November 19th, at the Harvard Faculty Club, 6 – 9 pm, The Cambridge Roundtable on Science and Religion will feature Brown University Professor of Biology Kenneth Miller on the topic of Neuroscience and the Soul. Co-presenter to be named. Invitations will be issued before the end of October.
October 6th at MIT and 7th at Harvard the Cambridge Roundtable will sponsor workshops and dinner-discussions entitled Excellent Professors dedicated to the mentoring of students.
In a new examination of the elite American university experience, William Deresiewicz’s Excellent Sheep is concerned in part with a much contested element of university life: is there a mentorship role for the professor in a student’s inner life? Are students sheep? Are professors shepherds? Clergy? Therapists? Cheerleaders? Instruction, research, publication, doctoral candidates, and university-wide programming consume so much of a professor’s energy – whither the grazing of little lambs? Is there an art or a science to any spiritual or non-spiritual navigation of proper faculty conduct in our “pluralism first, often and always” culture?
What are the benefits of a lively mentoring relationship between professor and student?
“…Gerald Chan, a Harvard-educated investor, is donating $350 million to the university’s School of Public Health, the largest gift in the 378-year history of the U.S.’s richest university…At Harvard, he pursued graduate work in radiological physics and radiobiology in the 1970s. He said he is giving the money to the School of Public Health because a teacher there brought the life sciences alive.” (Wall Street Journal, September 9)
There must have been something deeper going on between the professor and Gerald Chan, something beyond just a better understanding of chemistry and biology.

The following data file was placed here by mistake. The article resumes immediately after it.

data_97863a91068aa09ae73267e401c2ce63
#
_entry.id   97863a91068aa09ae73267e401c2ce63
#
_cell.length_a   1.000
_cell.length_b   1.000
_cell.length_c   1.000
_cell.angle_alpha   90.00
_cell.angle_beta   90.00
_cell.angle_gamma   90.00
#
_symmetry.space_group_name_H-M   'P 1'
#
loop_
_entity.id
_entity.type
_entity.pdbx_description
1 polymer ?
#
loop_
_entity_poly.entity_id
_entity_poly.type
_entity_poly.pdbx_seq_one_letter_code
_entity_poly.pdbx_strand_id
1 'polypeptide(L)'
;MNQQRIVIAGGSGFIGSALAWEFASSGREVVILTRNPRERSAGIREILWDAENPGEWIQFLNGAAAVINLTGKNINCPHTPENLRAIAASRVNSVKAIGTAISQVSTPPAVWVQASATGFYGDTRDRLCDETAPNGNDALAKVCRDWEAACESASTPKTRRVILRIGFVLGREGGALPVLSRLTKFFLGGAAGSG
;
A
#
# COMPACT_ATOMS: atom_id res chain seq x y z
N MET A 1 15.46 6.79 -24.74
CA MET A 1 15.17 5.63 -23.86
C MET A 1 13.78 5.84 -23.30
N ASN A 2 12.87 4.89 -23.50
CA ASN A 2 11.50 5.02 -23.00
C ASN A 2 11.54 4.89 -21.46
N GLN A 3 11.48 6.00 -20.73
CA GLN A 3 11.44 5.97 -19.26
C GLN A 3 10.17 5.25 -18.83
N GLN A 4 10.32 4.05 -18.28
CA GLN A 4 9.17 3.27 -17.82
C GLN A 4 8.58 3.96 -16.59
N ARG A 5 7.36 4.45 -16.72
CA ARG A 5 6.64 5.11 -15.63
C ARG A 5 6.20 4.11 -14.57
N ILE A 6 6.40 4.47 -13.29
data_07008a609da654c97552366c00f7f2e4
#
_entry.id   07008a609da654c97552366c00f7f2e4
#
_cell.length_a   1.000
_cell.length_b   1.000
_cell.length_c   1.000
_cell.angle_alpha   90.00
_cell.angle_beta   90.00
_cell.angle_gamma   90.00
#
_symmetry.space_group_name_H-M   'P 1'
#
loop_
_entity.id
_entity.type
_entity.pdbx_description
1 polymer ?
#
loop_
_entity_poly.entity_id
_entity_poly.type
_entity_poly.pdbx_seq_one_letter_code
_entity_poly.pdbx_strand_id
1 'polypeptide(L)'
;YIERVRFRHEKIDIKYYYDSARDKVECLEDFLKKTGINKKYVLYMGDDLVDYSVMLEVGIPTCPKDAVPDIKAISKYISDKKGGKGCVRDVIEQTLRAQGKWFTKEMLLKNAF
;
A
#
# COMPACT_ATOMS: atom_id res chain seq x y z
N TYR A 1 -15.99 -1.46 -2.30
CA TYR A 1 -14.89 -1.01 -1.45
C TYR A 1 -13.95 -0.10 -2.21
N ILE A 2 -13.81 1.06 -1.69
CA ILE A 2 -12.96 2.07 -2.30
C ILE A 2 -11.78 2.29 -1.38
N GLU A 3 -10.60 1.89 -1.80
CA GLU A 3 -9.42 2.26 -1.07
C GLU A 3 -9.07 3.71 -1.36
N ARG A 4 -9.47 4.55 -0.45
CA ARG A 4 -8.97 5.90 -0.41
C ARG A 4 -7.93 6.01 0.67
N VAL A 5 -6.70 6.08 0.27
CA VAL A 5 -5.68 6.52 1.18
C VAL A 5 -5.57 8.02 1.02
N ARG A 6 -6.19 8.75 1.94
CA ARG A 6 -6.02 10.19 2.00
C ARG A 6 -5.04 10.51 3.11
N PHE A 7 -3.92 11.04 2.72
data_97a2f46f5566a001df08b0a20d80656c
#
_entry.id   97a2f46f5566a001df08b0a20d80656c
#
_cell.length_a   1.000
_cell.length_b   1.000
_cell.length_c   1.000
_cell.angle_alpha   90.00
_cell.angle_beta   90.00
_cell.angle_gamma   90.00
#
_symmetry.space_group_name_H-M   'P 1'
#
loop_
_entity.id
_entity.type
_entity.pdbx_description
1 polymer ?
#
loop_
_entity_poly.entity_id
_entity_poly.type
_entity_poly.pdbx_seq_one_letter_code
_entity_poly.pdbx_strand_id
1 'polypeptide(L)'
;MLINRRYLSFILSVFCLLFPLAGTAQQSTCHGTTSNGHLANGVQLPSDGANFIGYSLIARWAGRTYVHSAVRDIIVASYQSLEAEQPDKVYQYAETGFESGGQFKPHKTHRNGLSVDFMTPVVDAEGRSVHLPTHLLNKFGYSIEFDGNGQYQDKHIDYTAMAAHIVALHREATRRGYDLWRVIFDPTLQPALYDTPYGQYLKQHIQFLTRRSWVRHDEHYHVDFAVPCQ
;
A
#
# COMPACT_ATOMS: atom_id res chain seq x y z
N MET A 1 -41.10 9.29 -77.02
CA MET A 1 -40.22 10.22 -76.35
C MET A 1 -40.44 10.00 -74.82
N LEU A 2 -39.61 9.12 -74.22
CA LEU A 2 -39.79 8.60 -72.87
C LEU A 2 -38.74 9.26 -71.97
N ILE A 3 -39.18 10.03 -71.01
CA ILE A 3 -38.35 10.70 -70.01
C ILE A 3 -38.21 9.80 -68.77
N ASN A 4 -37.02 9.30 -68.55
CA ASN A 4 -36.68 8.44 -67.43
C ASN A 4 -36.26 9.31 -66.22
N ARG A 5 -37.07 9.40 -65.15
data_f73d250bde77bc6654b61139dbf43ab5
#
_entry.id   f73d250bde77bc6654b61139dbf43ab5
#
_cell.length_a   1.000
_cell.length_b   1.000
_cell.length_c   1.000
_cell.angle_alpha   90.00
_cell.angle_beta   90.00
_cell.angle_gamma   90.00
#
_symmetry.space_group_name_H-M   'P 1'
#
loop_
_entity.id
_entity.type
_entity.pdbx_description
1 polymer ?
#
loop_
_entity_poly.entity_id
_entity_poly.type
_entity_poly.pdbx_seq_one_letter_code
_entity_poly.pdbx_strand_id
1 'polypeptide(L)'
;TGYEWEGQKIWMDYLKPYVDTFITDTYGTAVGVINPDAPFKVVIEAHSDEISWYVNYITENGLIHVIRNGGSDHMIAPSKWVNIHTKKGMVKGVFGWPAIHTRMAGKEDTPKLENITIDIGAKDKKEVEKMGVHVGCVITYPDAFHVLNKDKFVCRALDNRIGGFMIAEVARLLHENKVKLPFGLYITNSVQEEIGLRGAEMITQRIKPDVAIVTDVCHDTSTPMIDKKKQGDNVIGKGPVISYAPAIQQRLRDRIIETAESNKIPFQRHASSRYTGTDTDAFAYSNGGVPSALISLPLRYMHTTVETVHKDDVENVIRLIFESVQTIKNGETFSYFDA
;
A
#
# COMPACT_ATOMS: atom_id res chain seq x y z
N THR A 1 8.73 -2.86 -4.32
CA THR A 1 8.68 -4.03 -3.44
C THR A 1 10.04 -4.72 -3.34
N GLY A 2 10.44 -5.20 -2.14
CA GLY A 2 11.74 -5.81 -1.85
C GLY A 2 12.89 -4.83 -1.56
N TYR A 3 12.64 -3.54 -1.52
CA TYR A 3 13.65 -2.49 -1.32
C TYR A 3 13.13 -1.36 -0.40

Thomas Friedman: according to the director of Gallup’s education division, graduates who had a professor who cared about them as a person were twice as likely to be engaged with their work and thriving in their overall well-being. BUT only 22% of grads had such a mentor. (NY Times, Sept.10)
Before conventional classroom formalities cede to the exchanges that come from one’s inner life, having a plan with boundaries and resources in mind will facilitate a more profitable conversation, preserve a good student-teacher relationship, and extend a professor’s reputation for professional excellence.
Four veteran professors from MIT, Harvard and Cal-Berkeley have made themselves available to begin a meaningful dialogue on mentoring: MIT’s Hazel Sive and Dick Yue, Harvard’s Harry Lewis, and Cal-Berkeley’s Jeff Reimer. These religious and non-religious professors are interested in and informally able to speak to the always hard to deal with “church and state” issues.
October 6th at MIT, Author of Excellence Without a Soul, Does Liberal Education Have a Future; Harvard’s Gordon McKay Professor of Computer Science, and Former Dean on the College Harry R. Lewis, and MIT’s Philip J. Solondz Professor of Engineering and Former Associate Dean of Engineering Dick K.P. Yue are our featured presenters beginning at 5:00 pm at the CSAIL R&D Commons, 4th Floor, Stata Center, MIT.
October 7th at Harvard, MIT’s Professor of Biology; Member, Whitehead Institute, and Former Associate Dean, School of Science Hazel L. Sive, and Cal-Berkeley’s Warren and Katharine Schlinger Distinguished Professor and Chair in Chemical and Biomolecular Engineering, and The C. Judson King Endowed Professor Jeffrey A. Reimer are our featured presenters beginning at 5:00 pm in the Theater Room of the Harvard Faculty Club, Cambridge.